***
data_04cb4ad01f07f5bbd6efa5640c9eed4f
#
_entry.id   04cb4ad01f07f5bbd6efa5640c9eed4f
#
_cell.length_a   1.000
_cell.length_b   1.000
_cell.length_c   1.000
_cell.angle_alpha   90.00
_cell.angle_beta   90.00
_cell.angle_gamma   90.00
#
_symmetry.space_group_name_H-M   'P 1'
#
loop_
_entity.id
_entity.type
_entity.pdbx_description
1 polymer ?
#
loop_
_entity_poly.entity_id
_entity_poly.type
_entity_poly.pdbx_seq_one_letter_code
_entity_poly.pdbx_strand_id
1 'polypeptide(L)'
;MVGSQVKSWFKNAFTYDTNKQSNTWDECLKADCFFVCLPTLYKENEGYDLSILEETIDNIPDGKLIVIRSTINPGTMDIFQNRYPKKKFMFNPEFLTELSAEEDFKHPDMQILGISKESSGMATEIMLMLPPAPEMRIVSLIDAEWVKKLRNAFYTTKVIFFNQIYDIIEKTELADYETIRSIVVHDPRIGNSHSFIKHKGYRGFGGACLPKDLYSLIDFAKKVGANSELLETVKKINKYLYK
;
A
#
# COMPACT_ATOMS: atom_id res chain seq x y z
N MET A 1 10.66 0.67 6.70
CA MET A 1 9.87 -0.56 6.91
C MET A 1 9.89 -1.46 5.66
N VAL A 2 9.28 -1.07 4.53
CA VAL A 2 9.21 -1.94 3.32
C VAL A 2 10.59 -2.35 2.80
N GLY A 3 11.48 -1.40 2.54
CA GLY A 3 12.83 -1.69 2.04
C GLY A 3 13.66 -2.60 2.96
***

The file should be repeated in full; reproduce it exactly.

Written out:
data_04cb4ad01f07f5bbd6efa5640c9eed4f
#
_entry.id   04cb4ad01f07f5bbd6efa5640c9eed4f
#
_cell.length_a   1.000
_cell.length_b   1.000
_cell.length_c   1.000
_cell.angle_alpha   90.00
_cell.angle_beta   90.00
_cell.angle_gamma   90.00
#
_symmetry.space_group_name_H-M   'P 1'
#
loop_
_entity.id
_entity.type
_entity.pdbx_description
1 polymer ?
#
loop_
_entity_poly.entity_id
_entity_poly.type
_entity_poly.pdbx_seq_one_letter_code
_entity_poly.pdbx_strand_id
1 'polypeptide(L)'
;MVGSQVKSWFKNAFTYDTNKQSNTWDECLKADCFFVCLPTLYKENEGYDLSILEETIDNIPDGKLIVIRSTINPGTMDIFQNRYPKKKFMFNPEFLTELSAEEDFKHPDMQILGISKESSGMATEIMLMLPPAPEMRIVSLIDAEWVKKLRNAFYTTKVIFFNQIYDIIEKTELADYETIRSIVVHDPRIGNSHSFIKHKGYRGFGGACLPKDLYSLIDFAKKVGANSELLETVKKINKYLYK
;
A
#
# COMPACT_ATOMS: atom_id res chain seq x y z
N MET A 1 10.66 0.67 6.70
CA MET A 1 9.87 -0.56 6.91
C MET A 1 9.89 -1.46 5.66
N VAL A 2 9.28 -1.07 4.53
CA VAL A 2 9.21 -1.94 3.32
C VAL A 2 10.59 -2.35 2.80
N GLY A 3 11.48 -1.40 2.54
CA GLY A 3 12.83 -1.69 2.04
C GLY A 3 13.66 -2.60 2.96